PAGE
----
Consider unemployment. Throughout the current recession, we’ve heard that it’s becoming harder to get a job if you don’t already have one. For the now long-term unemployed, the prospects are bleak. Even if an offer is extended, it is frequently contingent on a background check that includes a credit history. Imagine what long-term unemployment does to a credit score!
If simply getting laid off can’t be forgiven, consider what happens to those who actually commit a crime. A felony conviction effectively shuts the door to stable, productive, employment for too many, exascerbating recidivism; a problem which helps no one but those in the prison industry. Paying one’s debt to society may never be enough for some. There are currently several states that systematically disenfranchise felons, even after they have served their time. Restoring their voting rights is a lengthy bureaucratic process that will no doubt get worse with the recent SCOTUS decision on the Voting Rights Act.
So many of those convictions are the results of drug-related offenses. We applaud the recovery of Robert Downey, Jr. and line up to see his movies, but several readers were horrified by the appearance of Paul and Jennifer Sousa, a homeless couple, in the New York Times Weddings section with their story of struggle and recovery.
We used to be a country of redemption and reinvention, and if you look at the media, it seems we still are. But for “regular folks,” our politics have become increasingly punitive. Mandatory sentencing has filled our prisons at great cost to society. More children are tried as adults. We speak of drug testing the unemployed and food stamp recipients (even though testing programs have yielded low numbers of drugs users at very high expense). It has become fashionable to sneer at the largely invisible poor for their “bad choices,” while shutting the doors to opportunity and ensuring that regardless of choice our circumstance, their rough starts haunt them for the rest of their lives.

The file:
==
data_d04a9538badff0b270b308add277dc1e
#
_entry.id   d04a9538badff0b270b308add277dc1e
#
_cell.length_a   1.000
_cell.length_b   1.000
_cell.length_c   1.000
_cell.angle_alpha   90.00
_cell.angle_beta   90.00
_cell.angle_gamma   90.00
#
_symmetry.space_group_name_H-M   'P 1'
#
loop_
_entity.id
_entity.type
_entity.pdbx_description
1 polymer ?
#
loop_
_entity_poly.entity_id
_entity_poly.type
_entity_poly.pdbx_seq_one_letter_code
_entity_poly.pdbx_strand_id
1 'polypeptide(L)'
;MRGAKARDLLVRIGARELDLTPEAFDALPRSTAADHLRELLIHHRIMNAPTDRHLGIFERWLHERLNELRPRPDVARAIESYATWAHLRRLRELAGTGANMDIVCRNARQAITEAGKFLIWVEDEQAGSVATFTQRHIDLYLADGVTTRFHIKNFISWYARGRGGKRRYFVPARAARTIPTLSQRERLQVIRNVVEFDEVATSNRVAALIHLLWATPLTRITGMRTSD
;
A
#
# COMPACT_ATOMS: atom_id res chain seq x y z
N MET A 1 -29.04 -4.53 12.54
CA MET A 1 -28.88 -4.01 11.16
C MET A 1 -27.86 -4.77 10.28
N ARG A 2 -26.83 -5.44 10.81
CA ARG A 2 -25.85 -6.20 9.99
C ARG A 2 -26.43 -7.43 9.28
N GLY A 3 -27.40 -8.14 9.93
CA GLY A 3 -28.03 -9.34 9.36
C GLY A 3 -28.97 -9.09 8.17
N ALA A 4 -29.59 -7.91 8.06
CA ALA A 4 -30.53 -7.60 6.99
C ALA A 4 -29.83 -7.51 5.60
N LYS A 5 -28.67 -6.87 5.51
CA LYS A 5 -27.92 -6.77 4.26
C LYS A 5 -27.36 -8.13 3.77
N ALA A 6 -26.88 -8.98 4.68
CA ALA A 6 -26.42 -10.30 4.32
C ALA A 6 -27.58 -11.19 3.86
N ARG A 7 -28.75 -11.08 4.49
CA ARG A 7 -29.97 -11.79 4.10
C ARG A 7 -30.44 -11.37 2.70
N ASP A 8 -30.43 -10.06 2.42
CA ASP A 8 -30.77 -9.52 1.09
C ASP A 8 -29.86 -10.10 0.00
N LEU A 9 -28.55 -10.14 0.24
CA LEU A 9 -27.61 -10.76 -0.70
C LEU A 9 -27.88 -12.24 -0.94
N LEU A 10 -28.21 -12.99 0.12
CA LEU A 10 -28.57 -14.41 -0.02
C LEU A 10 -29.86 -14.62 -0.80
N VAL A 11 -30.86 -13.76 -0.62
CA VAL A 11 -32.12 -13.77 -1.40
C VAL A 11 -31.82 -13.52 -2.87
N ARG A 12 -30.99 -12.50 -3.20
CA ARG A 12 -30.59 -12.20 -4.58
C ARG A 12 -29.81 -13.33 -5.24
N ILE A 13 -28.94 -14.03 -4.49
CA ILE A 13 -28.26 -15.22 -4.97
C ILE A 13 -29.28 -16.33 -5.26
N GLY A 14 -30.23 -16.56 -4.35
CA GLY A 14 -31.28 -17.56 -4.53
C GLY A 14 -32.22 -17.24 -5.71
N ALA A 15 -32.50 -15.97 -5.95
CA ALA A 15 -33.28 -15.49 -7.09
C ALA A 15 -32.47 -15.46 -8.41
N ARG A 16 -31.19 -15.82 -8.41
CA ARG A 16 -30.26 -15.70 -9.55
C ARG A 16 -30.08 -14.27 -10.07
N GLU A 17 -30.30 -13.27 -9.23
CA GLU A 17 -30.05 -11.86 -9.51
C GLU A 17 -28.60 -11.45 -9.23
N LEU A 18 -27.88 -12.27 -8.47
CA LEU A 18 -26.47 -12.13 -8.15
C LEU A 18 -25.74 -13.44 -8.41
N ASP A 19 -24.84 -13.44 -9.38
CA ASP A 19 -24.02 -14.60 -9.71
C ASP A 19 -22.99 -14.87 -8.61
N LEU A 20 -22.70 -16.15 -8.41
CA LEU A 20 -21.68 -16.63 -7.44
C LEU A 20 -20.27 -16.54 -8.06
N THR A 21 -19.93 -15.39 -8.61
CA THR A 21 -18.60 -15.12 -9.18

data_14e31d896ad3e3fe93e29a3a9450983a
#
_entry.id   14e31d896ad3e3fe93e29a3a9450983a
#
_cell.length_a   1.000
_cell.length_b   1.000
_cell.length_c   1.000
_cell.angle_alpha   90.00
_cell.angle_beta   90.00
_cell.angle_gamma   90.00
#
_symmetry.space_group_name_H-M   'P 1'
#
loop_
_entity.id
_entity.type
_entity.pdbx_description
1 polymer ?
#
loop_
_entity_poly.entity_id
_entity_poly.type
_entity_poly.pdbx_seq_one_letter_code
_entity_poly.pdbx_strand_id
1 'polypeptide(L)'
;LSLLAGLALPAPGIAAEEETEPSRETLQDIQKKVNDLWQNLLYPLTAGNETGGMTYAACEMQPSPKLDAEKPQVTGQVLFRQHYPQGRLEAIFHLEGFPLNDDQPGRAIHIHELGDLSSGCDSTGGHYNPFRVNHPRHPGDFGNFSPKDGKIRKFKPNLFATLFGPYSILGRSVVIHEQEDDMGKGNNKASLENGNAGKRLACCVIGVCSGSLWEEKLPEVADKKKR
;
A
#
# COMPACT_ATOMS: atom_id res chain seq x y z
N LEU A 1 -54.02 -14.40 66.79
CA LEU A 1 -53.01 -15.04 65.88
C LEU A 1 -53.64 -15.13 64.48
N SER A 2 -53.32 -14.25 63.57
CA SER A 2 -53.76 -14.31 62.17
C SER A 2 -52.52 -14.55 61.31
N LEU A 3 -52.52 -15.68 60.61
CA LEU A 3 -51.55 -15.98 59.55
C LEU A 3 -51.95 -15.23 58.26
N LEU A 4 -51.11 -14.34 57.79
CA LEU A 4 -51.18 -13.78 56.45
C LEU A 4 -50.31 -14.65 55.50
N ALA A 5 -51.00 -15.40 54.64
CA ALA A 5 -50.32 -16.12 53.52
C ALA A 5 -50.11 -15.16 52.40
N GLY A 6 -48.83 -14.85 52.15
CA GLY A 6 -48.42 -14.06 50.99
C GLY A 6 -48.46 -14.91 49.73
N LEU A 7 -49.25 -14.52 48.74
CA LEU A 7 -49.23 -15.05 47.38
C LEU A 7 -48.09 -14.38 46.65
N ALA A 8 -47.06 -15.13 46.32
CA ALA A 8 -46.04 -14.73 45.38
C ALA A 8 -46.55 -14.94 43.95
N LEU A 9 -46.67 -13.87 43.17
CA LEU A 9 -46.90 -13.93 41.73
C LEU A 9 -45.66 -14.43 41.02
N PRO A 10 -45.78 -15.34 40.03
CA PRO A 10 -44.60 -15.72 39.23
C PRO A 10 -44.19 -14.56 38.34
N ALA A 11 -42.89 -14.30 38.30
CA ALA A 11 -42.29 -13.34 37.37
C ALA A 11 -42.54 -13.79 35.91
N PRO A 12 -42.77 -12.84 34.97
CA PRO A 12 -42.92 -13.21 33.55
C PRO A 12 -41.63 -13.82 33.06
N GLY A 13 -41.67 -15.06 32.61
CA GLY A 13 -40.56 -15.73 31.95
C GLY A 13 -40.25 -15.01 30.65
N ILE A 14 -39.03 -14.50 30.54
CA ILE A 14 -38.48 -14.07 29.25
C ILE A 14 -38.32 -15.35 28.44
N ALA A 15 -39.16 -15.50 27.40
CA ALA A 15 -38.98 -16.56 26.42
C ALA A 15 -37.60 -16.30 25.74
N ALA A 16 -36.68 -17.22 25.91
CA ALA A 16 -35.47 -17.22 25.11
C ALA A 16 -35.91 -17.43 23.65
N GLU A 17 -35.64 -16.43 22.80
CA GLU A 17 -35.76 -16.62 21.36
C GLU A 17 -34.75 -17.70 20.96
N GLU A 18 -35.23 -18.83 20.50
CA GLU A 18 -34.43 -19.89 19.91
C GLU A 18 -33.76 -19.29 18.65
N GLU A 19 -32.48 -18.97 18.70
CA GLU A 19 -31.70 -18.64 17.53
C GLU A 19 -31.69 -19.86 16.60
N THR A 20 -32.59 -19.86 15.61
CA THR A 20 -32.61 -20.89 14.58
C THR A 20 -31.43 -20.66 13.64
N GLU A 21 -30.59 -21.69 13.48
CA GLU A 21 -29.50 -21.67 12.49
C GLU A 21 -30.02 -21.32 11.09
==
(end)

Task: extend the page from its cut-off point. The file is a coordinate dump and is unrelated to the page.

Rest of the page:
Redemption for me but not for thee?
So are we still a country of second chances? Spitzer and Weiner certainly think so. And while Eliot Spitzer runs in the most widely followed comptroller race in the history of the country, I find myself actually rooting for Anthony Weiner. New York City has been a locus of rebirth and reinvention for many, and I have hope that he’ll work to make sure it stays that way; even for people who stay out of the headlines.
Melissa Tingley is a writer, instructional designer, and ten-year veteran of her local school board. A history and political junkie, she has been a blogger since 2006, chronicling life at her personal blog @ Home in the World, and showcasing the stories behind heirloom objects at her new blog Artifactual. Her writing has also appeared at The Women’s Colony and The Soccer Mom Vote. She lives and argues politics in Massachusetts.